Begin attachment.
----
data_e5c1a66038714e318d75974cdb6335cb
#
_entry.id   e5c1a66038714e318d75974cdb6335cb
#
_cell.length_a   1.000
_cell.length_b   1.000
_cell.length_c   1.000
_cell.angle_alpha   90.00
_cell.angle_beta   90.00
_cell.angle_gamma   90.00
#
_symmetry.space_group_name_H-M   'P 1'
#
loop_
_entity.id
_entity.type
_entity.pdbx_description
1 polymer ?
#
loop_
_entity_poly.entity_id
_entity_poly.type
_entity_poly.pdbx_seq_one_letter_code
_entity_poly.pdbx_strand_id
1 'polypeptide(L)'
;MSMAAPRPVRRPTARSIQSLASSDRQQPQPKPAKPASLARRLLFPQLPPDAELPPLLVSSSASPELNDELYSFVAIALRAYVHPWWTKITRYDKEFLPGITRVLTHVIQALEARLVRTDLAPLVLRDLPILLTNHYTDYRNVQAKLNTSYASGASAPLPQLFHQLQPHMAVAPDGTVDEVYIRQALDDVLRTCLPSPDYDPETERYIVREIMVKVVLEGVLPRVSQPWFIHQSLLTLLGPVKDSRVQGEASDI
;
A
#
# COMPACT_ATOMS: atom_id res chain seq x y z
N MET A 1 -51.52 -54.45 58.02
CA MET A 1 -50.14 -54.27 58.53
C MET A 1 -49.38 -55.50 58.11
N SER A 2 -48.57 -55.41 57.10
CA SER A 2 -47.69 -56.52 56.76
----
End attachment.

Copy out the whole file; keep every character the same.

data_e5c1a66038714e318d75974cdb6335cb
#
_entry.id   e5c1a66038714e318d75974cdb6335cb
#
_cell.length_a   1.000
_cell.length_b   1.000
_cell.length_c   1.000
_cell.angle_alpha   90.00
_cell.angle_beta   90.00
_cell.angle_gamma   90.00
#
_symmetry.space_group_name_H-M   'P 1'
#
loop_
_entity.id
_entity.type
_entity.pdbx_description
1 polymer ?
#
loop_
_entity_poly.entity_id
_entity_poly.type
_entity_poly.pdbx_seq_one_letter_code
_entity_poly.pdbx_strand_id
1 'polypeptide(L)'
;MSMAAPRPVRRPTARSIQSLASSDRQQPQPKPAKPASLARRLLFPQLPPDAELPPLLVSSSASPELNDELYSFVAIALRAYVHPWWTKITRYDKEFLPGITRVLTHVIQALEARLVRTDLAPLVLRDLPILLTNHYTDYRNVQAKLNTSYASGASAPLPQLFHQLQPHMAVAPDGTVDEVYIRQALDDVLRTCLPSPDYDPETERYIVREIMVKVVLEGVLPRVSQPWFIHQSLLTLLGPVKDSRVQGEASDI
;
A
#
# COMPACT_ATOMS: atom_id res chain seq x y z
N MET A 1 -51.52 -54.45 58.02
CA MET A 1 -50.14 -54.27 58.53
C MET A 1 -49.38 -55.50 58.11
N SER A 2 -48.57 -55.41 57.10
CA SER A 2 -47.69 -56.52 56.76